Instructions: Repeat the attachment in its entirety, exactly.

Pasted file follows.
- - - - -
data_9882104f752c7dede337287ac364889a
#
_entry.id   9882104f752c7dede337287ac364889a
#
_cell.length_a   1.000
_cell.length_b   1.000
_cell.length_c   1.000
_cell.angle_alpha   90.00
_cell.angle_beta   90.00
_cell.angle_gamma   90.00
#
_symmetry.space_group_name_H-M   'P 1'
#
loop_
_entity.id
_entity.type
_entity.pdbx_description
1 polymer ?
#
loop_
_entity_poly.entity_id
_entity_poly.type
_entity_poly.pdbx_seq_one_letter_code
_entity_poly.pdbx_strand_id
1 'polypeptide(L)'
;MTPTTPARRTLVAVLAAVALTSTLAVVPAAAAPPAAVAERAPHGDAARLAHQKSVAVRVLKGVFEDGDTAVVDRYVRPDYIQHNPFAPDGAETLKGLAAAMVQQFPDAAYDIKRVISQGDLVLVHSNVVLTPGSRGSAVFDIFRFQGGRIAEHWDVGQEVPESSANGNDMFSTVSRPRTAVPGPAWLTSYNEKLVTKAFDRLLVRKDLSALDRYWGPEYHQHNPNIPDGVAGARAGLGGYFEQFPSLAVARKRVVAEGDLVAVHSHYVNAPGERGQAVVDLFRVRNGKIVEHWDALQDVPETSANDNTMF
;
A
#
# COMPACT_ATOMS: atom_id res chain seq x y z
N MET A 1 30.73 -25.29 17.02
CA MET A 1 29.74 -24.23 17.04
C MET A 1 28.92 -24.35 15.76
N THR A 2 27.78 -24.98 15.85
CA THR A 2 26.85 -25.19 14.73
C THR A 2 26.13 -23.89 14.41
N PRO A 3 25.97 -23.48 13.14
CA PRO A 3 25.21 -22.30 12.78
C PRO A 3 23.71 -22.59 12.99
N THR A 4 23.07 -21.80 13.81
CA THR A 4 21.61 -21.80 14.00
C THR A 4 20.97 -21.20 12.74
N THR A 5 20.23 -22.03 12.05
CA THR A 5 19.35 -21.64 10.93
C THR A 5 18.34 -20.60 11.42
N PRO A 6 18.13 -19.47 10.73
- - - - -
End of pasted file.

data_9882104f752c7dede337287ac364889a
#
_entry.id   9882104f752c7dede337287ac364889a
#
_cell.length_a   1.000
_cell.length_b   1.000
_cell.length_c   1.000
_cell.angle_alpha   90.00
_cell.angle_beta   90.00
_cell.angle_gamma   90.00
#
_symmetry.space_group_name_H-M   'P 1'
#
loop_
_entity.id
_entity.type
_entity.pdbx_description
1 polymer ?
#
loop_
_entity_poly.entity_id
_entity_poly.type
_entity_poly.pdbx_seq_one_letter_code
_entity_poly.pdbx_strand_id
1 'polypeptide(L)'
;MTPTTPARRTLVAVLAAVALTSTLAVVPAAAAPPAAVAERAPHGDAARLAHQKSVAVRVLKGVFEDGDTAVVDRYVRPDYIQHNPFAPDGAETLKGLAAAMVQQFPDAAYDIKRVISQGDLVLVHSNVVLTPGSRGSAVFDIFRFQGGRIAEHWDVGQEVPESSANGNDMFSTVSRPRTAVPGPAWLTSYNEKLVTKAFDRLLVRKDLSALDRYWGPEYHQHNPNIPDGVAGARAGLGGYFEQFPSLAVARKRVVAEGDLVAVHSHYVNAPGERGQAVVDLFRVRNGKIVEHWDALQDVPETSANDNTMF
;
A
#
# COMPACT_ATOMS: atom_id res chain seq x y z
N MET A 1 30.73 -25.29 17.02
CA MET A 1 29.74 -24.23 17.04
C MET A 1 28.92 -24.35 15.76
N THR A 2 27.78 -24.98 15.85
CA THR A 2 26.85 -25.19 14.73
C THR A 2 26.13 -23.89 14.41
N PRO A 3 25.97 -23.48 13.14
CA PRO A 3 25.21 -22.30 12.78
C PRO A 3 23.71 -22.59 12.99
N THR A 4 23.07 -21.80 13.81
CA THR A 4 21.61 -21.80 14.00
C THR A 4 20.97 -21.20 12.74
N THR A 5 20.23 -22.03 12.05
CA THR A 5 19.35 -21.64 10.93
C THR A 5 18.34 -20.60 11.42
N PRO A 6 18.13 -19.47 10.73